- Before You Color Correct Anything, Do This First!
- Photo Quick Fix
- Getting a Visual Readout (Histogram) of Your Corrections
- Color Correcting Digital Camera Images
- Dave's Amazing Trick for Finding a Neutral Gray
- Studio Portrait Correction Made Simple
- Drag-and-Drop Instant Color Correction
- Adjusting Flesh Tones
- Warming Up (or Cooling Down) a Photo
- Color Correcting One Problem Area Fast!
- Getting a Better Conversion from Color to Black and White
- Correcting Color and Contrast Using Color Curves
Getting a Better Conversion from Color to Black and White
I’ve run into a lot of digital photographers that use the Remove Color function in Elements to convert from color to black and white. Nearly every single one of them is disappointed with the results. That’s because Elements simply removes the color from the photo and leaves a very bland looking black-and-white image. Plus, there are no settings, so you can’t customize your black-and-white photo in any way. Here’s a great technique that creates a way better black and white and gives you plenty of control to really customize the way it looks.
Open the color photo you want to convert to black and white. Press D to set your Foreground and Background to the default black and white.
To really appreciate this technique, it wouldn’t hurt if you went ahead and did a regular conversion to black and white, just so you can see how lame it is. Go under the Image menu, under Mode, and choose Grayscale. When the “Discard color information?” dialog appears, click OK, and behold the somewhat lame conversion. Now that we agree it looks pretty bland, press Ctrl-Z (Mac: Command-Z) to undo the conversion, so you can try something better.
Go to the top of the Layers palette and choose Levels from the Create Adjustment Layer pop-up menu (it’s the half-black/half-white circle icon). When the Levels dialog appears, don’t make any changes, just click OK. This will add a layer to your Layers palette named “Levels 1.”
Press X until your Foreground color is set to black, then go to the top of the Layers palette and choose Gradient Map from the Create Adjustment Layer pop-up menu. This brings up the Gradient Map dialog.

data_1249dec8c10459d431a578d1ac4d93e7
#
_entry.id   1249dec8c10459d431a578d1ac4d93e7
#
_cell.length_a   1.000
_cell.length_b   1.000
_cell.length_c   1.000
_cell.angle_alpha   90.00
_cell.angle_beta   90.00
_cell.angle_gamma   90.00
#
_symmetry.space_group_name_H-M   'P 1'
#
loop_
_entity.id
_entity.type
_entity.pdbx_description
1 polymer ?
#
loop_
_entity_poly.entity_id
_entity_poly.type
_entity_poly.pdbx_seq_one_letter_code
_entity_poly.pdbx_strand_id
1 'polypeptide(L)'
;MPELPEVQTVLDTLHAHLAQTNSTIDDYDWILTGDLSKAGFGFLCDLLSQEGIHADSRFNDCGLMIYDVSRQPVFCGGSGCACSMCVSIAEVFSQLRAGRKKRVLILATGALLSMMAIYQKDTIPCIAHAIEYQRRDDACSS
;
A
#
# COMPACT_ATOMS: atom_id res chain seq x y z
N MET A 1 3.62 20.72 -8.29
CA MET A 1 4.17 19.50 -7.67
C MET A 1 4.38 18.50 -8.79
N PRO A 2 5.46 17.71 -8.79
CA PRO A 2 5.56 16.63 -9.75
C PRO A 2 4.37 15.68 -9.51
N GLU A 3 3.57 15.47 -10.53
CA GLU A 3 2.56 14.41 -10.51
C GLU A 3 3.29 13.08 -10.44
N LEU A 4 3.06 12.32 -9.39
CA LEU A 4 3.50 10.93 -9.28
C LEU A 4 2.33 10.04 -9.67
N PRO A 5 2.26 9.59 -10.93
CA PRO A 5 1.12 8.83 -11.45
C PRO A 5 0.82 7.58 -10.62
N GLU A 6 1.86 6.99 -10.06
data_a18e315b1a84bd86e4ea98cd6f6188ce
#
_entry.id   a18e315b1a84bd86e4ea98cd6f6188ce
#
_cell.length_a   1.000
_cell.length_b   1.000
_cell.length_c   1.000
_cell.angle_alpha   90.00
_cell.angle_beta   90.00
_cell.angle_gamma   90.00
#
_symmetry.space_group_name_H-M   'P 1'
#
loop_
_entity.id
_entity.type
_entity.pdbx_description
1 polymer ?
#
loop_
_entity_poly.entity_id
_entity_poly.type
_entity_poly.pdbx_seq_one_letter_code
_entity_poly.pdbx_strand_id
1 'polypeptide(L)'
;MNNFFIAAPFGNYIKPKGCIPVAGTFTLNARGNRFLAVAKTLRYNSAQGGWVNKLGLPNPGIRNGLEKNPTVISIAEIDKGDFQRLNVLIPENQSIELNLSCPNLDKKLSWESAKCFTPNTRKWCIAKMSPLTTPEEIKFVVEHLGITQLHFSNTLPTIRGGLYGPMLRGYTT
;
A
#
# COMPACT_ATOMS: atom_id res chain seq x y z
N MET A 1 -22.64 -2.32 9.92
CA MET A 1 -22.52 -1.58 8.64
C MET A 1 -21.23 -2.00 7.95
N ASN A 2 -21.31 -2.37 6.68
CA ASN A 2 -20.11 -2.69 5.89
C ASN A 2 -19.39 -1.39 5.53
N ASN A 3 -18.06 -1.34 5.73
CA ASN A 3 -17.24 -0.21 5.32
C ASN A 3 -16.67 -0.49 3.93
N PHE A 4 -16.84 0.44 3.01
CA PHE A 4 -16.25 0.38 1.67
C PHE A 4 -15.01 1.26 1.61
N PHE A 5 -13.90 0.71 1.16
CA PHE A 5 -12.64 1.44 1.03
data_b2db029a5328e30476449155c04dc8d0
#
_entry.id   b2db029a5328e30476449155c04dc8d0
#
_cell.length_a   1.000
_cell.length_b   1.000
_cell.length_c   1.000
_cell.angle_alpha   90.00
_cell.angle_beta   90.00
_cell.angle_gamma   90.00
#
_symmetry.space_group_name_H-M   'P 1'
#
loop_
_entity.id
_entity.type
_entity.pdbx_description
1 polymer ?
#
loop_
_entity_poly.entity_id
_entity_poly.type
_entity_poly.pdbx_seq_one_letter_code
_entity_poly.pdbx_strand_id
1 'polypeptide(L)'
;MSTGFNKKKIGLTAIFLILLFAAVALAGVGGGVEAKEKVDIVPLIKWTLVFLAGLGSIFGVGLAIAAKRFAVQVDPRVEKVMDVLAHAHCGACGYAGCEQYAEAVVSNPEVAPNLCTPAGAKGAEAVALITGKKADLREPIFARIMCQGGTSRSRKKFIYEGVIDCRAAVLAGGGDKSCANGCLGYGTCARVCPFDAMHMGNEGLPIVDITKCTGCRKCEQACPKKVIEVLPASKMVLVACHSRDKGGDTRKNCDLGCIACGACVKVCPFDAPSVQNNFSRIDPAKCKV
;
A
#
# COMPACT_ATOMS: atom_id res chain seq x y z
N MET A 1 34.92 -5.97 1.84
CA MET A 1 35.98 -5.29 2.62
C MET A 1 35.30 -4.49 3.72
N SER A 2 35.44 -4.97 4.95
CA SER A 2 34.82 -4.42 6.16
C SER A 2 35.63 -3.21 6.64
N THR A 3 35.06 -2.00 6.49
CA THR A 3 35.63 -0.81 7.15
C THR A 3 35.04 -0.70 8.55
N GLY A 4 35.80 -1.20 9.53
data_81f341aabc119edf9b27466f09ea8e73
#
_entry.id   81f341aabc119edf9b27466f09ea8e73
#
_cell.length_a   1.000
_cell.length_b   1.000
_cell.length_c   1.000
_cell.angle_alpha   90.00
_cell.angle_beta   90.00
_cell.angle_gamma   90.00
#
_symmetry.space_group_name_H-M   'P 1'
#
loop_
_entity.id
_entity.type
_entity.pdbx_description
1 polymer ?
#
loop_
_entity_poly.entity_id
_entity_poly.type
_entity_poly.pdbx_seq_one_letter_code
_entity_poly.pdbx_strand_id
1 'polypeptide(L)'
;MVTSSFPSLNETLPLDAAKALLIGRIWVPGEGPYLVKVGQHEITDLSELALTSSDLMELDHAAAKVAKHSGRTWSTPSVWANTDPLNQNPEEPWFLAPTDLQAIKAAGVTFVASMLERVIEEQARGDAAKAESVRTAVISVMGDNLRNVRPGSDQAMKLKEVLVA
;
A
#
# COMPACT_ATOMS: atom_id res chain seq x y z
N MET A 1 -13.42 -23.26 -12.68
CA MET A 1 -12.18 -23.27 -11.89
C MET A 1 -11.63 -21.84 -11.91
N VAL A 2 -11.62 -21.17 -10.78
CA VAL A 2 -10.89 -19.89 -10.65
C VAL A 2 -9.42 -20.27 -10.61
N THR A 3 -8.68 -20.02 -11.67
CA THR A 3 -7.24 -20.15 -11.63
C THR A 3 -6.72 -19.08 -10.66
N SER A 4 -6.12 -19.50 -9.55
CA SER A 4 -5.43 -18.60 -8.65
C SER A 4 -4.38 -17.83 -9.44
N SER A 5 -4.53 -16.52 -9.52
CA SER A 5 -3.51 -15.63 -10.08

All you have to do here is click OK, and it gives you a black-and-white image. (And doing just this, this one little step alone, usually gives you a better black-and-white conversion than just choosing Grayscale from the Mode submenu. Freaky, I know.) Clicking OK will add another layer to the Layers palette (above your Levels 1 layer) named “Gradient Map 1.”
In the Layers palette, double-click directly on the Levels thumbnail in the Levels 1 layer to bring up the Levels dialog again. In the Channel pop-up menu at the top of the dialog, you can choose to edit individual color channels (kind of like you would with Photoshop’s Channel Mixer). Choose the Red color channel.
You can now adjust the Red channel, and you’ll see the adjustments live onscreen as you tweak your black-and-white photo. (It appears as a black-and-white photo because of the Gradient Map adjustment layer above the Levels 1 layer. Pretty sneaky, eh?) You can drag the shadow Input Levels slider to the right a bit to increase the shadows in the Red channel, but don’t click OK.
Now, switch to the Green channel in the Channel pop-up menu in the Levels dialog. You can make adjustments here as well. Try increasing the highlights in the Green channel by dragging the highlight Input Levels slider to the left. Don’t click OK yet.
Now, choose the Blue channel from the Channel pop-up menu in the Levels dialog. Try increasing the highlights quite a bit and the shadows just a little by dragging the Input Levels sliders. These adjustments are not standards or suggested settings for every photo; I just experimented by dragging the sliders, and when the photo looked better, I stopped dragging. When the black-and-white photo looks good to you (good contrast and good shadow and highlight details), click OK in the Levels dialog.
To complete your conversion, go to the Layers palette, click on the More flyout menu, then choose Flatten Image to flatten the adjustment layers into the Background layer. Although your photo looks like a black-and-white photo, technically, it’s still in RGB mode, so if you want a grayscale file, go under the Image menu, under Mode, and choose Grayscale.